The NZ market was down a further 4.02% in the last week, with only 3 companies recording gains. NZ CPI increased 5.9% in the year to December, being the biggest move in 31 years – more on that below.
The US yield curve continues to flatten with the 10-year Treasury rate 8bps lower at 1.78%, while the US 2-year rate is 2bps higher at 1.17%. The NZ 3-month Bank Bill rate was up 2bps over last week, to 1.035%.
In NZ property news, over 2021, the number of properties sold for $1m or more increased 69.1%YoY. Properties sold for over $1m accounted for 35.2% of sales, up from 21.4% in 2020.
In last week’s Market Update, we put the spotlight on inflation given the spike recently. Since that update, we have now seen the results from the December quarter showing annual CPI inflation of 5.9%, being the highest inflation rate for 31 years. The largest contributors were:
· Housing costs (up 7.6%), which includes the cost of new homes excluding the land (up 16%);
· Transport costs (up 15%), which were mainly influenced by higher petrol prices (up 30%);
· Food prices (up 4.1%), including vegetables which were up 14%.
In response, the Reserve Bank of NZ (RBNZ) is expected to raise the Official Cash Rate (OCR) from its present rate of 0.75%, with most predictions seeing the OCR reach 2.00%-2.50% this year.
Rising inflation places a higher emphasis on pricing power, where companies’ ability to raise prices to offset increasing costs becomes more important going forward. Sectors and companies that are better positioned to exert pricing power are those that have unique products or services, or scalability.
In the healthcare sector, which tends to relate to more essential services, we have Fisher & Paykel Healthcare (FPH), and EBOS Group (EBO). FPH holds a market leading position in their unique medical products, while EBO is the largest wholesaler of healthcare brands in NZ and Australia, providing large scale that results in lower operating costs.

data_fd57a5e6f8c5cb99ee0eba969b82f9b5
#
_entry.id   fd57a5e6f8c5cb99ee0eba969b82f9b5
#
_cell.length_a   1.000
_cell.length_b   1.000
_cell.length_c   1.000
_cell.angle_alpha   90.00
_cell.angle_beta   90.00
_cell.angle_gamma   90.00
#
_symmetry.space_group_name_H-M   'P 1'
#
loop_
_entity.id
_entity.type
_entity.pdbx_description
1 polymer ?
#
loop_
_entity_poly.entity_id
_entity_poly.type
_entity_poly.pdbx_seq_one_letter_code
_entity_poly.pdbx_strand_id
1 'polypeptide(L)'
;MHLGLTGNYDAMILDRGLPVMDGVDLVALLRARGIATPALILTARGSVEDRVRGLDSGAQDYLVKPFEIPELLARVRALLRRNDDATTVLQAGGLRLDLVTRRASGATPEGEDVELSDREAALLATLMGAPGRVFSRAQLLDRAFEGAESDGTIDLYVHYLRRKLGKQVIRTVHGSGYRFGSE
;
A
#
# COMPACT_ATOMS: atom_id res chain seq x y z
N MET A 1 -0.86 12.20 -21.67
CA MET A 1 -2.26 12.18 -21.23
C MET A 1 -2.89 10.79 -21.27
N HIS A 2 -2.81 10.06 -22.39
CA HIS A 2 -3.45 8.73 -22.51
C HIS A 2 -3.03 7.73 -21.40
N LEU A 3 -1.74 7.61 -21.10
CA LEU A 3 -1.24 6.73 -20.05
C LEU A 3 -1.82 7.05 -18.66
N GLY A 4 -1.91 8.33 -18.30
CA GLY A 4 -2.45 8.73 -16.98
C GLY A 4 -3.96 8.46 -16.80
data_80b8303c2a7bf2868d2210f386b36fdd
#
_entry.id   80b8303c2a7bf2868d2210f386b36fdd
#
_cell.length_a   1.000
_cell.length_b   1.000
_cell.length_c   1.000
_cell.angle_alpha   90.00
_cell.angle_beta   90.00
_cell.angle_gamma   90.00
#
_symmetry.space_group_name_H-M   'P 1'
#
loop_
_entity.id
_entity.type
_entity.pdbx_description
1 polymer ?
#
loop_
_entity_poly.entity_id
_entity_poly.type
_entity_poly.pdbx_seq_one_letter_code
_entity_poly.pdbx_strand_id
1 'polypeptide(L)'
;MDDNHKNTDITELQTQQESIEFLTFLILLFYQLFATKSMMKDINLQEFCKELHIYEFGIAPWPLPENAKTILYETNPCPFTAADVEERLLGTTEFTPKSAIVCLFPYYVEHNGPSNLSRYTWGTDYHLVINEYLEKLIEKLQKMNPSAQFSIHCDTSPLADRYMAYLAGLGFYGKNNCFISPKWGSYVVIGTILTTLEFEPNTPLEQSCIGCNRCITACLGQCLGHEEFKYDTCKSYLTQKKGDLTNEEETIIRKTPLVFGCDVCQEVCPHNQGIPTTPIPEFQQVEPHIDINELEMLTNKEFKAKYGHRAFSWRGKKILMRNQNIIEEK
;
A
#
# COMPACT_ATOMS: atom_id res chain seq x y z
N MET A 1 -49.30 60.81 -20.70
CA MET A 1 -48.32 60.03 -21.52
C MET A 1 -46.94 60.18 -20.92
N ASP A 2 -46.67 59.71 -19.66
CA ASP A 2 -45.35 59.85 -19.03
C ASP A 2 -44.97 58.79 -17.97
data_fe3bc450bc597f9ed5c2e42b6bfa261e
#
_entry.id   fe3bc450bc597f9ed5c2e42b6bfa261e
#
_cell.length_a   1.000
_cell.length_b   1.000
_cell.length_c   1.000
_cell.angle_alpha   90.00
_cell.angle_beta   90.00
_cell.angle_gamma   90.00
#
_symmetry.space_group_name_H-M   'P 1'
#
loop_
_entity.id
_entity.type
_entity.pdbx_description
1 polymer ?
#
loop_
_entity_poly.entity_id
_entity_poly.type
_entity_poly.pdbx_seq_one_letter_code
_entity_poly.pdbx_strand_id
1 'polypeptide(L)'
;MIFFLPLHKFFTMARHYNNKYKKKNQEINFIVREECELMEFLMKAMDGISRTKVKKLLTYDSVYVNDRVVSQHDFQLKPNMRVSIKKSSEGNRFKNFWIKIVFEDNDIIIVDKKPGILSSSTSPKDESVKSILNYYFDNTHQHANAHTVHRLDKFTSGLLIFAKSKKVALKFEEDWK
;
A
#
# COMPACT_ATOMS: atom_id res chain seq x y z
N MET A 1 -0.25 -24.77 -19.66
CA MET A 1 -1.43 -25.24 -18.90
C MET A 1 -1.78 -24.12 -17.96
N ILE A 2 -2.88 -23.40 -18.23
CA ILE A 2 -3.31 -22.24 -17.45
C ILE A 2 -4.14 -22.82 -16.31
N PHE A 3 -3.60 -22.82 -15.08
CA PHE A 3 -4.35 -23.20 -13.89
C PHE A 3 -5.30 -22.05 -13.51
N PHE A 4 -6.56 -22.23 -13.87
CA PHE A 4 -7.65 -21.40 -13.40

Logistics is another area where scale is important to reduce costs, while consumers are buying more goods online, and expect quicker delivery. Mainfreight (MFT) is a global logistics provider with international exposure, while Freightways (FRE) is a domestic logistics provider that includes national courier services NZ Couriers and Post Haste Couriers.
In a rising interest rate environment, we expect banks’ earnings to improve (think ANZ (ANZ) and Commonwealth Bank of Australia (CBA)), however banks are also exposed to housing where loan volumes have started to slow down.
Investing in commodities can be a good hedge against inflation, and investors can gain exposure to this theme via the large Australian mining companies BHP Group (BHP) and Rio Tinto (RIO).
The US market has seen a strong rally over the past 18 months, and the current market correction is not entirely unexpected given the outlook of rising interest rates. The technology sector saw a long stretch of outperformance, and now the fear of rising interest rates has triggered a downward plunge, with the Nasdaq Composite down 14.7% this year, compared to 9.2% for the broader S&P 500. The larger stocks on the tech-heavy Nasdaq include Apple, Microsoft, Alphabet (Google), Amazon, and Meta Platforms (Facebook), which are all down at least 10% this year.
Technology stocks’ values are usually weighted more towards their future earnings potential, and with interest rates increasing, investors are discounting those future earnings at a higher rate, with the result being present values of tech stocks have fallen further than the broader market.
Genesis announced the designation of its 2047 Capital Bond (GN040) as a Green Capital Bond aligned to the Green Bond principles 2021 and the Climate Transition Finance Handbook as issued by the International Capital Markets Association. The company’s ambitious sustainability targets include reductions across all scope of emissions, ramping up renewable energy generation, and a future of work programme. Genesis will pay a lower interest rate on the loan for achieving its goals but will have to pay higher interest if it falls short of its commitments.
Current Share Price: $2.67, Consensus Target Price: $3.08
Fonterra has lifted its forecast range for 2021/22 by 50 cents to $8.90-$9.50, with the midpoint, which farmers are paid off, lifting to $9.20. Fonterra CEO Miles Hurrell says the increase is the result of consistent demand for dairy at a time of constrained global milk supply. The company remains comfortable with their current 2021/22 earnings guidance of 25-35 cents per share.
Current Share Price: $3.50, Consensus Target Price: $4.41
Kiwi Property has reported a 9.6% increase in sales in December 2021 for its mixed-use shopping centres, as compared to December 2020. Sylvia Park was the company’s top performing asset, achieving sales growth of 11.7%.
Current Share Price: $1.135, Consensus Target Price: $1.24
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